ST. SIMONS ISLAND | As the sun lowered Wednesday, traffic was slowed a little on the island’s Frederica Road by an increasingly common sight — a half dozen fallow deer browsing in the tall grass on a vacant lot.
The deer range from dark brown to a spotted reddish tan, and they have enormous sets of flat antlers. People love seeing them, but Will Ricks, a Department of Natural Resources wildlife biologist in Brunswick, is no fan.
“They’re an invasive exotic species,” he said.
The deer were brought to neighboring Little St. Simons Island in the early 1900s. In addition to their looks, they have the ability to swim and made their way to St. Simons Island, where they have multiplied. They have also been spotted on Jekyll Island and in mainland Brunswick, Ricks said.
Jekyll Island Authority conservationist Ben Carswell said there hasn’t been a sighting of the fallow deer there for a couple of years.
Carswell said there were just a couple and they could have remained out of sight, but he thinks they died.
“Deer don’t live that long. An 8-year-old deer is an old deer,” he said.
Carswell said he’s not concerned about the deer overrunning the island, at least for now.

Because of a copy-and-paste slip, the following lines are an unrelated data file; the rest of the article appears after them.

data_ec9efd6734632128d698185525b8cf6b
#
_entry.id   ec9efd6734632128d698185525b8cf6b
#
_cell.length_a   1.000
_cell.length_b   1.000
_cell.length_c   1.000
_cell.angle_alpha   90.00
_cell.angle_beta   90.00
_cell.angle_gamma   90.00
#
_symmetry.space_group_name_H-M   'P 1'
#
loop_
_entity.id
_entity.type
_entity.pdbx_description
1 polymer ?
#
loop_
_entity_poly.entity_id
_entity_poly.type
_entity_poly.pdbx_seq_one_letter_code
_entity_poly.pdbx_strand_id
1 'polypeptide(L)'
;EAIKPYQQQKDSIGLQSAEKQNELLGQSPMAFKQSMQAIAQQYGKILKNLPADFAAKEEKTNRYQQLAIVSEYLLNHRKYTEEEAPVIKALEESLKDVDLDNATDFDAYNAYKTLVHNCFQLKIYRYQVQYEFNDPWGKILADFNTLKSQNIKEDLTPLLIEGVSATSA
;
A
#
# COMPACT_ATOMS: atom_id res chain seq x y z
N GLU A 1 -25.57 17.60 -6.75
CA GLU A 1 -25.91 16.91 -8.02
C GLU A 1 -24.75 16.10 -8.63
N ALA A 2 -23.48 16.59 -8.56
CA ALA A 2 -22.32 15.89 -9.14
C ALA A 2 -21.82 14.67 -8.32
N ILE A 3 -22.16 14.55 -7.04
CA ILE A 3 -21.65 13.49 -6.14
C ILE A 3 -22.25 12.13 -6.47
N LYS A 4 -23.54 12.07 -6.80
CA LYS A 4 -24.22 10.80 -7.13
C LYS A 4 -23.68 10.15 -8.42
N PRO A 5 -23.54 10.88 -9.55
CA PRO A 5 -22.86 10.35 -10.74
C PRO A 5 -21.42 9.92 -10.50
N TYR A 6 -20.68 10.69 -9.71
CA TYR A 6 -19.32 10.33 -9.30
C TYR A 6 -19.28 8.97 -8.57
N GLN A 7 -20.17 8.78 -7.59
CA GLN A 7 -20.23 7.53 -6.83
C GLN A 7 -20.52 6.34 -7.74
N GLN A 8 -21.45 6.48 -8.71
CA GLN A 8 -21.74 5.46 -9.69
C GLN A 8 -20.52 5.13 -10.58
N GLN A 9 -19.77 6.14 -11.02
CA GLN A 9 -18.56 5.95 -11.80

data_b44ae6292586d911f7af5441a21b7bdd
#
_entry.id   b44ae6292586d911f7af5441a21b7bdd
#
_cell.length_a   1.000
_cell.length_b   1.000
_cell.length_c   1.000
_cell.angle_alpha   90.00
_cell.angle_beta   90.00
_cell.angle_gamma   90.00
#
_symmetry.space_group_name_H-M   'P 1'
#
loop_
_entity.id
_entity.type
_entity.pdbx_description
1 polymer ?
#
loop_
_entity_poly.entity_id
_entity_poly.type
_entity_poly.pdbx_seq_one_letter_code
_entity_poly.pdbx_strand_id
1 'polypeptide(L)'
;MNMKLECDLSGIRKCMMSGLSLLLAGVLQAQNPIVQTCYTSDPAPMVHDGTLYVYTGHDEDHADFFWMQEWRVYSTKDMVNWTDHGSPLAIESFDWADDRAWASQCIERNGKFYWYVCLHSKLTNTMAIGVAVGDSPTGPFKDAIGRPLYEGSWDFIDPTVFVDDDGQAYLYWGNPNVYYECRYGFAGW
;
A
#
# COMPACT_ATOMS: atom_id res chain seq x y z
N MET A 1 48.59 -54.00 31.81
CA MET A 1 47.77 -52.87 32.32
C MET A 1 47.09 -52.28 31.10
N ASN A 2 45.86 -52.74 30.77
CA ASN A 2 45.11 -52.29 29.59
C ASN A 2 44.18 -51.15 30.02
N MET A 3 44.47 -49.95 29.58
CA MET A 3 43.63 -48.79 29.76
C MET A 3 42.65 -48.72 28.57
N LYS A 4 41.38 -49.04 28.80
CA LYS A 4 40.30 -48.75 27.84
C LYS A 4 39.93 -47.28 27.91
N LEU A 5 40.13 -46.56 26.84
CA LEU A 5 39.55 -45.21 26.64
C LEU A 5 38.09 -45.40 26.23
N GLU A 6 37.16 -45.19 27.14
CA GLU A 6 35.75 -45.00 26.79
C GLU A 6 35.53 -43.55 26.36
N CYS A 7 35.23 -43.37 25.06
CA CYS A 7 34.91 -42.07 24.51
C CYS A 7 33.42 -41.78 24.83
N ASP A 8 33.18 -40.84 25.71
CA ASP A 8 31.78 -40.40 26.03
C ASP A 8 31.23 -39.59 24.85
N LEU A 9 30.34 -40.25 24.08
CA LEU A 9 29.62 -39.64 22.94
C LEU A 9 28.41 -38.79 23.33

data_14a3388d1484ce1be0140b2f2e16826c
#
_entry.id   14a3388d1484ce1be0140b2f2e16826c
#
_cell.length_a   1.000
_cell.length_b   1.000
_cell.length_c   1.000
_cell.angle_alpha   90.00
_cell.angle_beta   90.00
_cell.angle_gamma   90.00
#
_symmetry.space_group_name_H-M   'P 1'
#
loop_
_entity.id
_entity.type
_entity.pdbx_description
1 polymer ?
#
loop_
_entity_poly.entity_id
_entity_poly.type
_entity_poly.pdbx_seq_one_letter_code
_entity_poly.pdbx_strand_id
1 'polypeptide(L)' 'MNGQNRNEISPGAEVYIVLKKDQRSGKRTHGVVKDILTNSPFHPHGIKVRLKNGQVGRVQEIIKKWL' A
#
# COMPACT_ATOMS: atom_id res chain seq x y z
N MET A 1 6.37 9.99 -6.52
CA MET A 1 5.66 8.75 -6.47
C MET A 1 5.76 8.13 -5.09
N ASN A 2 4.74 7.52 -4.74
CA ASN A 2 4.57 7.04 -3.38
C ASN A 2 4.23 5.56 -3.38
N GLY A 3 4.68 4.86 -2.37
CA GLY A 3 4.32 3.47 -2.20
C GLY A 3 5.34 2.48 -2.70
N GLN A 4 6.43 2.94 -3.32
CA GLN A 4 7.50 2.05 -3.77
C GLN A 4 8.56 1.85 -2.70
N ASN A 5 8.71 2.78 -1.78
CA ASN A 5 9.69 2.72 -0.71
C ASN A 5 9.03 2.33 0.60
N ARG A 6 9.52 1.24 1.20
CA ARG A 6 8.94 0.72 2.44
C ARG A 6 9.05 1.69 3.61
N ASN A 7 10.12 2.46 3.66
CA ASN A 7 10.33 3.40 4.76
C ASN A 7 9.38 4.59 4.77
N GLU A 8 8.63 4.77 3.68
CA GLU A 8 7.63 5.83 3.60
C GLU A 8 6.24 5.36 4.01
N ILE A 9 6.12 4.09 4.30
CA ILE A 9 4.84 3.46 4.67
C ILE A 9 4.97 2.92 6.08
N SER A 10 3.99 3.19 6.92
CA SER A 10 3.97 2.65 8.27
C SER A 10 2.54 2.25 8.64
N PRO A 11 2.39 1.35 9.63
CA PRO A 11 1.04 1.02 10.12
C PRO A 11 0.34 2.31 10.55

But fallow deer are trouble, especially for native white tail deer, Ricks said.
“For starters, on the coastal barrier islands, we don’t have a lot of good forage for white tail and other mammal herbivores,” he said. “There used to be white tails on Little St. Simons. There are none now.”
With the fallow deer consuming much of the available food, the white tail population faded away on Little St. Simons and fallow deer now dominate the densely populated south end of St. Simons, he said.
There are still plenty of white tails elsewhere on St. Simons, especially on the north, enough to support some hunting clubs in heavily forested areas, Ricks said.
And Ricks said he wouldn’t classify fallow deer as a “highly invasive species.”
“If they were, they would have taken over the coast by now,” he said.
Still, the numbers are growing and the deer cause their share of trouble by eating their way through horticulture.
Ricks said he gets complaints and so does Freda Tawney at Ace Garden Center on St. Simons.
The deer love roses, starting with tender buds and then the young shoots, Tawney said.
They also like flowering vinca, begonia and other tender flowers, she said.
“They don’t mess with lantana, verbena and I haven’t heard of them messing with zinnias,” and they won’t touch society garlic, Tawney said.
If people insist on planting flowers and shrubs that deer like, they can always buy repellent sprays, but irrigation and rain dilutes those, she said.
Ricks said he advises people that the best protection is a fence and a dog in the yard.
Ricks said hunters could help, but most just let the fallow deer pass and wait for a trophy whitetail.
“They’re viewed a little bit more as pets,” he said. “We recommend if someone is deer hunting and they see a fallow deer, take it out. The same as feral hogs.”
Fallow deer venison is the same as whitetail and while they generally aren’t as attractive, their antlers are more impressive, he said.
Terry Dickson: (912) 264-0405